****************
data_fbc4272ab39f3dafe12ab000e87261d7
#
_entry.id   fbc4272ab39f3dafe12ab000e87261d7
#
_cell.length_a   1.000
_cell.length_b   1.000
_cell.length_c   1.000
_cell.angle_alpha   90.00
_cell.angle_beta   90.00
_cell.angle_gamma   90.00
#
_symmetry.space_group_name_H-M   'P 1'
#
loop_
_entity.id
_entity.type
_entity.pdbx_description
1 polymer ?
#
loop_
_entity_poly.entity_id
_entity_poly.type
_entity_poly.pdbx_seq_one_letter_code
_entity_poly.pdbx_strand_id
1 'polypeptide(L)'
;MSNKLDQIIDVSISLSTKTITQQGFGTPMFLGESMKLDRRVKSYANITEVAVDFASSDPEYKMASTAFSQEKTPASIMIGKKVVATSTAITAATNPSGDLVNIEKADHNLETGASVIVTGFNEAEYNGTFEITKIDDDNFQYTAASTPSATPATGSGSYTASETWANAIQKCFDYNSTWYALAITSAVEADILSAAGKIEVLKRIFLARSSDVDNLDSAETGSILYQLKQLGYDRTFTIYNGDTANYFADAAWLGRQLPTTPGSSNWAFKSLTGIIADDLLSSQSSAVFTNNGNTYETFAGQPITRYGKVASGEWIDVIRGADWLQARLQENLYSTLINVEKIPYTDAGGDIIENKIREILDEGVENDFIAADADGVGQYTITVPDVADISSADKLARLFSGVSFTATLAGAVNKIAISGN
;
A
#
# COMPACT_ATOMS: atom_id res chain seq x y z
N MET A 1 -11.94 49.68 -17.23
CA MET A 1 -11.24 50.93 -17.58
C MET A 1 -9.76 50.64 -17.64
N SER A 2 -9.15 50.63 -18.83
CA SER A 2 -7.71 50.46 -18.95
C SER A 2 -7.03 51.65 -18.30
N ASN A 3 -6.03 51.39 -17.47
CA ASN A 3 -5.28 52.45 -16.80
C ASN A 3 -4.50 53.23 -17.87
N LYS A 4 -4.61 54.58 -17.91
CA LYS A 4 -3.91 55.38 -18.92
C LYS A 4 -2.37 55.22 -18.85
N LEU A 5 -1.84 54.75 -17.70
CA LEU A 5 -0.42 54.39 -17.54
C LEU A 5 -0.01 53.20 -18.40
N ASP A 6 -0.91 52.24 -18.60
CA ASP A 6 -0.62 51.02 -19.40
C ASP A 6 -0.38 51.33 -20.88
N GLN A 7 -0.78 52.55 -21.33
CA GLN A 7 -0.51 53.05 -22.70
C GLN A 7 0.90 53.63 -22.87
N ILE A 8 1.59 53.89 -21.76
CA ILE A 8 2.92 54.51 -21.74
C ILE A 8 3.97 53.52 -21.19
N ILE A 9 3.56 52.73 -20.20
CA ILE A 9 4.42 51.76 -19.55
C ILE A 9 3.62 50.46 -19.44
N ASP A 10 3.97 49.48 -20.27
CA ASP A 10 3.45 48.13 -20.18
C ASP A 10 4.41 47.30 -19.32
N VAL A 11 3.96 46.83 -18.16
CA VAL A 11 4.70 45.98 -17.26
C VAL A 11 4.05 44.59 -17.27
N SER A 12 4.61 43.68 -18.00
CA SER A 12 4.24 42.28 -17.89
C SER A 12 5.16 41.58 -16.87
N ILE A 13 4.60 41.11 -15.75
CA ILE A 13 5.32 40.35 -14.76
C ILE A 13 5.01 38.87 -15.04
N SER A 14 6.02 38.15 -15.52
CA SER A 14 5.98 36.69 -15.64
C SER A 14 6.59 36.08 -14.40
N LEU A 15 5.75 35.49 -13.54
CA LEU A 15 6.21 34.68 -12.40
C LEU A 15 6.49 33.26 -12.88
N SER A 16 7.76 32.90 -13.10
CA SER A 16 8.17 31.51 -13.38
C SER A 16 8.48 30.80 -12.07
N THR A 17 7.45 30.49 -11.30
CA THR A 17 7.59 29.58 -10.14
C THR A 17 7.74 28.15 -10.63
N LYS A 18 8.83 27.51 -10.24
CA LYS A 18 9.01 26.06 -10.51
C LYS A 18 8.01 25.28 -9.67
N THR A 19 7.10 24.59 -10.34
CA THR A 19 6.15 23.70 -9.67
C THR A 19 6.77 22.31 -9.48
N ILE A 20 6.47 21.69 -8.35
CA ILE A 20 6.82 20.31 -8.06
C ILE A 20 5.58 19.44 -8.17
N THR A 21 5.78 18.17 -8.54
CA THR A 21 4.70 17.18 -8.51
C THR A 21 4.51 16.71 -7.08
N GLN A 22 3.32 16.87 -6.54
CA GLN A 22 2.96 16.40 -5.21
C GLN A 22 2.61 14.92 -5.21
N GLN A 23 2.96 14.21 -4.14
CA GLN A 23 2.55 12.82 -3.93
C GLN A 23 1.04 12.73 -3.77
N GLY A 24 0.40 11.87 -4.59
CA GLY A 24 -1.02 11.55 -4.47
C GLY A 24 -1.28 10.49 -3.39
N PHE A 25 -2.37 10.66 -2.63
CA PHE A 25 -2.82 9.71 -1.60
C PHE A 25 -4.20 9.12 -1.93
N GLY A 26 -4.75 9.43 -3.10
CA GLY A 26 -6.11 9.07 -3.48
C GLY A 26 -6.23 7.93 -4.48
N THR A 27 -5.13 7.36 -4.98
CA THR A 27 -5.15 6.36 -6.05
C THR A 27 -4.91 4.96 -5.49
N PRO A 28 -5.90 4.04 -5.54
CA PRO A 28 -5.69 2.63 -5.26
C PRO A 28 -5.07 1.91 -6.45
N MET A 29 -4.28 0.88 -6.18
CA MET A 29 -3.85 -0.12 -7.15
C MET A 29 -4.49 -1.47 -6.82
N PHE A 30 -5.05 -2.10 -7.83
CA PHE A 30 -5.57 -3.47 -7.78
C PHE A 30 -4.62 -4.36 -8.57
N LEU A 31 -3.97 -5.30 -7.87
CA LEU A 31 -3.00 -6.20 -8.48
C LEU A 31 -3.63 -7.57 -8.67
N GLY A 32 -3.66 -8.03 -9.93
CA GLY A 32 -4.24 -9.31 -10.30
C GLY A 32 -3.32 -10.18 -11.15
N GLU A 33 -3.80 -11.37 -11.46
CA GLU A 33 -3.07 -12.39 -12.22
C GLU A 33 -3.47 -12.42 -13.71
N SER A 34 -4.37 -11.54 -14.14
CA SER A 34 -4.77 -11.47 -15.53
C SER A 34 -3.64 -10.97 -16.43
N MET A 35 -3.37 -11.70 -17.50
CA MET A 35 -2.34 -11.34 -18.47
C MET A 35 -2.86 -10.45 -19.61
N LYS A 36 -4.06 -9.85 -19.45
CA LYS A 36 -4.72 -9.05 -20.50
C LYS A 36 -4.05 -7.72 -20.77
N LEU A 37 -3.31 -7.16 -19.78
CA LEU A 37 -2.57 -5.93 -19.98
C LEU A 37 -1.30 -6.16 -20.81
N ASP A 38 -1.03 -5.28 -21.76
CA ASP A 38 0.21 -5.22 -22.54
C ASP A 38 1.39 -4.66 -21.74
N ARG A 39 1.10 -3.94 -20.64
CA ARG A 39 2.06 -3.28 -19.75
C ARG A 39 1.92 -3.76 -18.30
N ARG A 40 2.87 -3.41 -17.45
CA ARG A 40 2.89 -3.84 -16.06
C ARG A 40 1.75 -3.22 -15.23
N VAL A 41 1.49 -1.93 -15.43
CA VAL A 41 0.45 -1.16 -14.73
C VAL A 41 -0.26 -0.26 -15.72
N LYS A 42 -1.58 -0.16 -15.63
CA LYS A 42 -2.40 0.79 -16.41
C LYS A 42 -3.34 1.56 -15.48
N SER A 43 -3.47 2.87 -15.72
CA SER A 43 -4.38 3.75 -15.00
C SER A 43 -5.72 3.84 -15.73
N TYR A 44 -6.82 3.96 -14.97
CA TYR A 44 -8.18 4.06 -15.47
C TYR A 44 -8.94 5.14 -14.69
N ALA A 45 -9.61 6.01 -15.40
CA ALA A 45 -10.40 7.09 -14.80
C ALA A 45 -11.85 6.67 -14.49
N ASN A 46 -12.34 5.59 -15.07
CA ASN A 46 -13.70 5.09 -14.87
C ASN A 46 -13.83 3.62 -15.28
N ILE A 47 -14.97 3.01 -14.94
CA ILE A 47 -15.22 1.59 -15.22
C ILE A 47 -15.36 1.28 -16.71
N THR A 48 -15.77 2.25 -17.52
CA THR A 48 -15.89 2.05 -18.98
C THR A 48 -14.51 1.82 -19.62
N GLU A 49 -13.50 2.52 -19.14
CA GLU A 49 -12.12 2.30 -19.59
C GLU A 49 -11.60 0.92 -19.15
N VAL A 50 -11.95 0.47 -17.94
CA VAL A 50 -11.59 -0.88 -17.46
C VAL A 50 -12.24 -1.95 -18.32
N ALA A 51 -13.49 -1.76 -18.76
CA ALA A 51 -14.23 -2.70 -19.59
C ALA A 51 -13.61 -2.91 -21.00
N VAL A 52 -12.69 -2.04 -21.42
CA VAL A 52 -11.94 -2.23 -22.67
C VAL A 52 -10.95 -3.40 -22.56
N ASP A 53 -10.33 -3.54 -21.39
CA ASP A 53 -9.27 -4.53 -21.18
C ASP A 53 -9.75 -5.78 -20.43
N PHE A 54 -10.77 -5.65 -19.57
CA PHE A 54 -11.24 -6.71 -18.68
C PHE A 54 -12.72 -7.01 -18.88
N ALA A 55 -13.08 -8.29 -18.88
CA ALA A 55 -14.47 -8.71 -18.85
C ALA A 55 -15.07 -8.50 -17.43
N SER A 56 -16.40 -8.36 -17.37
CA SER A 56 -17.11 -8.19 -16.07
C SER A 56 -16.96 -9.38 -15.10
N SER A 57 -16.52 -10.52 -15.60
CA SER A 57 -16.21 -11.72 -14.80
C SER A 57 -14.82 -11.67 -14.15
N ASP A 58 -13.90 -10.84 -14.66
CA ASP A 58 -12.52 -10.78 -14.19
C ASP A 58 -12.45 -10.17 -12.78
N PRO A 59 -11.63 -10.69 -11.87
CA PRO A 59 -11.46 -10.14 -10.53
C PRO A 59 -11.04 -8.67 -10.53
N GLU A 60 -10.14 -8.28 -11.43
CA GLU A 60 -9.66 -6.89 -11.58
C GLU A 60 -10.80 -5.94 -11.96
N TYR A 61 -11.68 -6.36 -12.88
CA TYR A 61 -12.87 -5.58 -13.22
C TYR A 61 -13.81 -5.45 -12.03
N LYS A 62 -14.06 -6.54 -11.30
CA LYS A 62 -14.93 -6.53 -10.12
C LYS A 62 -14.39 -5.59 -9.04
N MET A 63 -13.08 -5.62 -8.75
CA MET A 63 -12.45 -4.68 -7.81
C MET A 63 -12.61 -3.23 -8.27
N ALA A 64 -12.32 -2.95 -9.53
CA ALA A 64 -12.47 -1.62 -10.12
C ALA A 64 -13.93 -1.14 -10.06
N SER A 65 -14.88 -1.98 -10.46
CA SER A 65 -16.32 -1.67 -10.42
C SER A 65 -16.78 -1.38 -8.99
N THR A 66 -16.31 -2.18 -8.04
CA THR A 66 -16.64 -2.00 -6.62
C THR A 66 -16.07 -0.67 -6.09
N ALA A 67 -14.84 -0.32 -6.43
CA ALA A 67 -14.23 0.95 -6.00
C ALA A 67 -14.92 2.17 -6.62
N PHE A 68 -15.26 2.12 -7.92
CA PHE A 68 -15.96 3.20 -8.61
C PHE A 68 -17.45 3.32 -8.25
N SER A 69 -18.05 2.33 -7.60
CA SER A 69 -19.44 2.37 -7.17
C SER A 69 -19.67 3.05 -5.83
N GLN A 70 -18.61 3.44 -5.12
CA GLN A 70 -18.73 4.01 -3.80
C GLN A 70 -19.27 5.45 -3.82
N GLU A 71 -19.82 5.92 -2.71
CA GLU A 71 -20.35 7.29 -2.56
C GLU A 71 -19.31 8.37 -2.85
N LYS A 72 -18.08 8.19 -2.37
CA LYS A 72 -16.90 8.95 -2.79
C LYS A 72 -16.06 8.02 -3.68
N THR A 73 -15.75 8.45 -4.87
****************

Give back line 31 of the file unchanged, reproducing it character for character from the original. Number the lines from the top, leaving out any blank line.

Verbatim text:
N MET A 1 -11.94 49.68 -17.23